Sunday, October 12, 2008

Itera Plastic Bike


This is a nice one. A super-rare Swedish early 1980s all-plastic Itera bicycle, spotted on a Finnish online auction site. I actually remember when these were around, how could you forget something as cool as this? I was pretty young back then but that was the days of Tron, remember?

"The Itera Plastic Bicycle was an attempt in Sweden in the early 1980s to modernize the bicycle by replacing metal with plastic fiber composite materials and using injection moulding. The project ended after three years as a commercial failure..."

If you read the bike's history on Wikipedia, you realize that it just was like IKEA furniture, only 20 years before IKEA went big:

"... The bikes were delivered unassembled with tools provided in the box. In autumn 1981, more than 100,000 Swedes indicated they were interested. ...  However, sales were slow and the news media lost interest. The fact that not every box contained every part to assemble a bicycle frustrated many customers. ... Boxes of bicycles piled up in shops. Among them were returns, mostly with broken. Where metal bends, plastic breaks."

Anyhow, there was a kind of a happy end to the story of Itera:

"Production ended in 1985. The stock was sold to the West Indies where they became popular as rust is a problem with metal bicycles."

Oh, I would so like to see a picture of a Rastaman happily riding that bike in Kingston's Shanty Town back in 1986.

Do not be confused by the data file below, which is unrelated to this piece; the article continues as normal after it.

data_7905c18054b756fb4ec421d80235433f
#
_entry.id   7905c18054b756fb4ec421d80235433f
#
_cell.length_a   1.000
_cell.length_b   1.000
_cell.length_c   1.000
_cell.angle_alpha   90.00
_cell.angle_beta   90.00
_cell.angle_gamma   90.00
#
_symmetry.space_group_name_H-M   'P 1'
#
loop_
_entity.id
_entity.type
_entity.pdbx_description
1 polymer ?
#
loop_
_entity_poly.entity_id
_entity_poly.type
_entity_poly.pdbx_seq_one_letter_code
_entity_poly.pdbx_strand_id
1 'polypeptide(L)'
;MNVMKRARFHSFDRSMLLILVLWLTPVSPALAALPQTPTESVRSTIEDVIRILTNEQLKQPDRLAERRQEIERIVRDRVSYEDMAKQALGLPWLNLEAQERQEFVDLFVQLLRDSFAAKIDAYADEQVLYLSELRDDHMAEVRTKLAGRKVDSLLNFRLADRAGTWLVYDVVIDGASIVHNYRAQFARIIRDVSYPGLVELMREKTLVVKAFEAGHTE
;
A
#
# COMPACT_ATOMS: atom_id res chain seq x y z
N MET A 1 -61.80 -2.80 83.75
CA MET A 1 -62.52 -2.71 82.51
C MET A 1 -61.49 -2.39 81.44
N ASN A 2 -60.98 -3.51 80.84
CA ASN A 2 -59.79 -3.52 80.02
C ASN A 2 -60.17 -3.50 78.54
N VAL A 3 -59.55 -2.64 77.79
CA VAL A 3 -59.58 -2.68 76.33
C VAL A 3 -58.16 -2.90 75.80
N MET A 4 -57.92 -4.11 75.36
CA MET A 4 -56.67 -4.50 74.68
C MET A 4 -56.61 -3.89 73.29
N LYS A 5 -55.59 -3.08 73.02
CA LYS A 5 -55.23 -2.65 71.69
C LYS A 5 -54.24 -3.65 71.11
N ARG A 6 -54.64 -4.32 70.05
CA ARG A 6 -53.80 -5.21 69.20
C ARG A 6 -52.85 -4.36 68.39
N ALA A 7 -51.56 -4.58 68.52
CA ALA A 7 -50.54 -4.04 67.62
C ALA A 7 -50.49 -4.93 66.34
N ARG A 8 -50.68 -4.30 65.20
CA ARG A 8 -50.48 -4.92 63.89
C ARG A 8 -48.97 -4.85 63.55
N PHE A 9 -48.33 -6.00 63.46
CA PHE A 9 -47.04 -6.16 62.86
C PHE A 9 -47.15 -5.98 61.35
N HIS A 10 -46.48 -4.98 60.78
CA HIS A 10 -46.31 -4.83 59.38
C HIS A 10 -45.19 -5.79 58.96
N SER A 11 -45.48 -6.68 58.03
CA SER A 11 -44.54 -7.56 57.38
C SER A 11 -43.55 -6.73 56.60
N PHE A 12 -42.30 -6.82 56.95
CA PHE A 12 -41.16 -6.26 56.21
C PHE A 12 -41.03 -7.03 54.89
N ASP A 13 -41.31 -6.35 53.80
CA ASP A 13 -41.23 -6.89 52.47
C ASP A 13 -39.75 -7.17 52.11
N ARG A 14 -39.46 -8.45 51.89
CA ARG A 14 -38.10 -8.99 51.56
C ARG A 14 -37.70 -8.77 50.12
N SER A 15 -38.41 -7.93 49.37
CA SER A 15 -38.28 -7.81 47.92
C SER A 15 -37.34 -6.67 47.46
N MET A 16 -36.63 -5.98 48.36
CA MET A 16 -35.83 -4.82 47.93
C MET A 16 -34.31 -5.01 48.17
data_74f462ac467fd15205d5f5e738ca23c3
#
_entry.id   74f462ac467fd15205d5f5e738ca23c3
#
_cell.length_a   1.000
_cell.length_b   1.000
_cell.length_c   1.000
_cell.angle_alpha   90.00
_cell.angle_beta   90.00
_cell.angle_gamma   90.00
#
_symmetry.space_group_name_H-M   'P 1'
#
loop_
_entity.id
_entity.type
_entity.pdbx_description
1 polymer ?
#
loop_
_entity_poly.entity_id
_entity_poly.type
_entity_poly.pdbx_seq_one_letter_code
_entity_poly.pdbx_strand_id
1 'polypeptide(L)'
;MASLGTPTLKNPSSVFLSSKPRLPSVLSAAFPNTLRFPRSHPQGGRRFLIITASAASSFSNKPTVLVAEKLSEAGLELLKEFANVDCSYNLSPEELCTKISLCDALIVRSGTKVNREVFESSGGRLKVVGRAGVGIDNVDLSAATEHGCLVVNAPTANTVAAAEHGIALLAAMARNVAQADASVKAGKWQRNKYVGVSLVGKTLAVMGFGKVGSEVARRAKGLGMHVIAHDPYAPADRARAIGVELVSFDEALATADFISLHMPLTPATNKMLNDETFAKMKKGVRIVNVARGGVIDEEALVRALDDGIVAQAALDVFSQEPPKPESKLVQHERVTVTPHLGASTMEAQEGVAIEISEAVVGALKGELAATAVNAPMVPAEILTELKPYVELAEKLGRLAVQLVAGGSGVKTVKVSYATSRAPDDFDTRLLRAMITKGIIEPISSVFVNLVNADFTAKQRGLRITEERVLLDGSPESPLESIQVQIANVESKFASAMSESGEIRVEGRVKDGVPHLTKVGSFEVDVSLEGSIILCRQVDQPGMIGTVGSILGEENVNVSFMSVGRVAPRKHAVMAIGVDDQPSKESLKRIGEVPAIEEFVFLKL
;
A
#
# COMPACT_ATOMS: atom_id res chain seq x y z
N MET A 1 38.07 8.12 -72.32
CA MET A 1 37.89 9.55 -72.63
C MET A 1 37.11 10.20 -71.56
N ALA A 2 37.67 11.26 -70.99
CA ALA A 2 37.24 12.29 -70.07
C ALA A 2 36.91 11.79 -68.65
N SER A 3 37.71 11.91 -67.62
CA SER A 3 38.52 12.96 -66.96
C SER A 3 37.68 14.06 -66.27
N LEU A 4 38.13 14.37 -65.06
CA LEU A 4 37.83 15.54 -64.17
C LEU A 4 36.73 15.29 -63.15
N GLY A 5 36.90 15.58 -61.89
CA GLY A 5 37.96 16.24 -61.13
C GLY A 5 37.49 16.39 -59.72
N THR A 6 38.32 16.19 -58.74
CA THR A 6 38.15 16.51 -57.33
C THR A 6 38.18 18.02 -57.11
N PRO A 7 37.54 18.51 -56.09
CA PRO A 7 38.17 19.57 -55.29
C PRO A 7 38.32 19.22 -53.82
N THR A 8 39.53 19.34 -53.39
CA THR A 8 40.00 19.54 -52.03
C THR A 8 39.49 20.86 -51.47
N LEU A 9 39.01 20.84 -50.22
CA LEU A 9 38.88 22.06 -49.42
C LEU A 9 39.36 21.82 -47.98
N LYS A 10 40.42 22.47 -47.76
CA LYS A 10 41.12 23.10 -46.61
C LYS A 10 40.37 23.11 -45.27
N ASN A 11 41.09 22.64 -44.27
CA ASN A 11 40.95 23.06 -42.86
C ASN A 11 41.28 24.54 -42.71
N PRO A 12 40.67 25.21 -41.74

But who will buy the one linked above, just for the front wheel? The fork is also pretty funky. 

10 comments:

Tuukka said...

I actually saw one of these riding down Mannerheimintie the other day. First one I'd seen live.

Anonymous said...

I have just purchased one of these funky bikes at a second hand store, complete(including key to the lock!) in pristine condition... any clue as to its value?

Kurt said...

Anonymous: It has no value, you're a fool for asking.

Granted, your comment is the laugh of the day for the entire cycling community - it shows that there remains someone stupid enough to believe they just MIGHT be able to retire via selling what is unquestionably one of the worst bicycles ever produced.

Anonymous said...

Actually, collectors value these at around 400 USD.

Anonymous said...

I sold mine for $500 8 years ago, Kurt is a fool for thinking he knows.

Anonymous said...

I have one for sale, tan color, all original.
any interest?

john said...

hi, just looking to see what i could find out about this plastic nightmare ive just bought, and had the missfortune of riding home. its like riding a jelly.
john

Anonymous said...

I actually visited the factory in Vilhelmina Sweden back when production was going on. I was given one of the bikes... Still have it, in absolute mint condition, it has got to be the worst bike ever made. Kurt is right to say that they have no practical value. There are however people who value odd-ball items and have more dollars than sense...

Anonymous said...

Tried one of these out for the first time yesterday. They are unbelievably awful, in every single way.

Anonymous said...

I found one of these in the basement of Tetley Hall, Leeds University in 1990. I fixed it and rode it around a bit - it attracted a lot of attention but was truly absolutely appalling. The handlebars were flexible, like a soft plastic ruler, the wheels flexed, everything flexed and it weighed a ton. Dreadful. Even with the prospect of selling it to a collector I couldn't be bothered handing onto it.

Cheers for the photo!

Swanky (@urbanecommuter)